Channel: Edupedia World
Description: High School World History
World History : Ancient Greece | Archaic and Classical Age
Periodization of Ancient Greece
Bronze Age c. 2000-1200
Dark Ages 1100-800
Archaic Age 800-500
Classical Age 500-323
Hellenistic Era 323-27 BC (0:10 – 1:16)
Pelasgians : The name Pelasgians was used by some ancient Greek writers to refer to populations that either were the ancestors of the Greeks or preceded the Greeks in Greece, “a hold-all term for any ancient, primitive and presumably indigenous people in the Greek world”. In general, “Pelasgian” has come to mean more broadly all the indigenous inhabitants of the Aegean Sea region and their cultures before the advent of the Greek language. (1:16 – 5:52)
Archaic and Classical Age :
The Greek territories and colonies during the Archaic period. The Archaic period in Greece (800 BC – 480 BC) is a period of ancient Greek history that followed the Greek Dark Ages.
The Classical Period of ancient Greece was a time when the Greeks achieved new heights in art, architecture, theater, and philosophy. Democracy in Athens was refined under the leadership of Pericles.
Sparta : Sparta was a prominent city-state in ancient Greece, situated on the banks of the Eurotas River in Laconia, in south-eastern Peloponnese. It emerged as a political entity around the 10th century BC, when the invading Dorians subjugated the local, non-Dorian population. Around 650 BC, it rose to become the dominant military land-power in ancient Greece.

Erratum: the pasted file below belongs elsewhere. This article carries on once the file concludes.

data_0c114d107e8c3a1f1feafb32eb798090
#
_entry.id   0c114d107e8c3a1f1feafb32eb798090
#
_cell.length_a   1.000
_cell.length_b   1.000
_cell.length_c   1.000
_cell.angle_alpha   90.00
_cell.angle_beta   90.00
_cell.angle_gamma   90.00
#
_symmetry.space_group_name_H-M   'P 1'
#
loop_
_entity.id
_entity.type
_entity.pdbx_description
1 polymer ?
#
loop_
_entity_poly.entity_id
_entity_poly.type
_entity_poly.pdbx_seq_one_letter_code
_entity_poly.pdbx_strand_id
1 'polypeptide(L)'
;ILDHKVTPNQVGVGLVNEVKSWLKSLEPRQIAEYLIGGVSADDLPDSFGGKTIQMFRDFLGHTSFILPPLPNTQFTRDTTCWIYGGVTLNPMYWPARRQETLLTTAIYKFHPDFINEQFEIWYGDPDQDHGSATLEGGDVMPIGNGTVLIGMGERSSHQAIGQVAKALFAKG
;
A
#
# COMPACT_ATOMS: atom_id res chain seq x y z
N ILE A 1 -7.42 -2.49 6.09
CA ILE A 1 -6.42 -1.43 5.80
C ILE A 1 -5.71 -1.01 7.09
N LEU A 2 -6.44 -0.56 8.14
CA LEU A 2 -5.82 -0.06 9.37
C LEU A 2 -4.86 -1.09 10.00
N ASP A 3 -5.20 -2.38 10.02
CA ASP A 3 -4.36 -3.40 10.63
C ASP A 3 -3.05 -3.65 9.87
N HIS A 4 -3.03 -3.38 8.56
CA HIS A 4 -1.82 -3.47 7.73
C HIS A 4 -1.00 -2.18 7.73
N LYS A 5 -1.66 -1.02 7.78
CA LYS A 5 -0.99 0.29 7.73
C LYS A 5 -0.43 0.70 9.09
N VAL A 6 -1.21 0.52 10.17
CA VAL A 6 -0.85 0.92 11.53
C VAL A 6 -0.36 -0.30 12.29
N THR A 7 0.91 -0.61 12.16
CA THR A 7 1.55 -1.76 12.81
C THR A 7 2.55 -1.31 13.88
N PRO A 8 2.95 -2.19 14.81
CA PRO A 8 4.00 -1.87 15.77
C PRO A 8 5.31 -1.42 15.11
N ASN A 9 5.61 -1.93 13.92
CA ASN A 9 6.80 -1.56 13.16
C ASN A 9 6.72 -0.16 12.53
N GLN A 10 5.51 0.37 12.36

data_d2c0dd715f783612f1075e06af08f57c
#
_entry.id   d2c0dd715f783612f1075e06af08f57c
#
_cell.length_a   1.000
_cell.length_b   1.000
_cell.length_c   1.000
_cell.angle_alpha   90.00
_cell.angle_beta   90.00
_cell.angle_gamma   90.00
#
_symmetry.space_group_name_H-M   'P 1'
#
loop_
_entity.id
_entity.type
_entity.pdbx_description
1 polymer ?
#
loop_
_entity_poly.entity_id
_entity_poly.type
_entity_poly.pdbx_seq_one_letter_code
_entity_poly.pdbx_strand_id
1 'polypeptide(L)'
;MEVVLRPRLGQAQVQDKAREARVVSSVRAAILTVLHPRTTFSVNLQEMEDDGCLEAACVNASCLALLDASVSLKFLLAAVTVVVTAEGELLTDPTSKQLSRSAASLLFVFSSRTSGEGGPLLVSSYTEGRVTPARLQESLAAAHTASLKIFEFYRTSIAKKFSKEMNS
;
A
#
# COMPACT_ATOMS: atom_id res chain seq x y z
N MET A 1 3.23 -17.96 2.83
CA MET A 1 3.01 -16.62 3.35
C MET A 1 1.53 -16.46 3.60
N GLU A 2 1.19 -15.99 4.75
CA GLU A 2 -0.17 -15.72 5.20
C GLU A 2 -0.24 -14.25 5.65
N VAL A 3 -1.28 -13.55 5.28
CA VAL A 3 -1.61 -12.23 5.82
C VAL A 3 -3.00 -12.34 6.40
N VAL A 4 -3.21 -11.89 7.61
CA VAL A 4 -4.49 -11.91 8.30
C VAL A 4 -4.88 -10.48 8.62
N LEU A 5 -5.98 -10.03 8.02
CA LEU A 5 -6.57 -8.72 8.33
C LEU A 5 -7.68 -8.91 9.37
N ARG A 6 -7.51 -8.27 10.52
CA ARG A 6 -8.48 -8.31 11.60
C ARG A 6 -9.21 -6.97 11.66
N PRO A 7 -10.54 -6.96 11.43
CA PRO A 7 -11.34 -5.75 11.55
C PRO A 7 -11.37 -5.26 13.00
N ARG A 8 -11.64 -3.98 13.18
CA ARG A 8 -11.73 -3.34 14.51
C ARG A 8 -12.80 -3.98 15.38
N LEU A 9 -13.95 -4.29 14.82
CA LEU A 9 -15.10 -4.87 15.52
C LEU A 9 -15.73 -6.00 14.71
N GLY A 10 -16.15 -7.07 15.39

Athens : Athens is the capital and largest city of Greece. Athens dominates the Attica region and is one of the world’s oldest cities, with its recorded history spanning around 3,400 years, and the earliest human presence around the 11th–7th millennium BC. Classical Athens was a powerful city-state that emerged in conjunction with the seagoing development of the port of Piraeus.
Athenian Legislators : Athenians in the 4th century were governed by laws (nomoi or nomos, νόμος, in the singular) and decrees (psephismata, or psephisma, ψήφισμα, in the singular). Decrees were passed by a vote of the Assembly, of the Council, or both. Laws came into being by a more complicated process. Laws took precedence over Decrees.
Greco-Persian Wars : By some distance, the main source for the Greco-Persian Wars is the Greek historian Herodotus. Herodotus, who has been called the “Father of History”, was born in 484 BC in Halicarnassus, Asia Minor (then part of the Persian empire)
Peloponnesian War : The Peloponnesian War (431–404 BC) was an ancient Greek war fought by Athens and its empire against the Peloponnesian League led by Sparta. Historians have traditionally divided the war into three phases. (5:52 – 17:30)
Hellenistic Age : In consequence, the Hellenistic Period is usually accepted to begin in 323 BC with Alexander’s death and ends in 31 BC with the conquest of the last Hellenistic kingdom by Rome, the Lagid kingdom of Egypt. (17:31 – 22:30)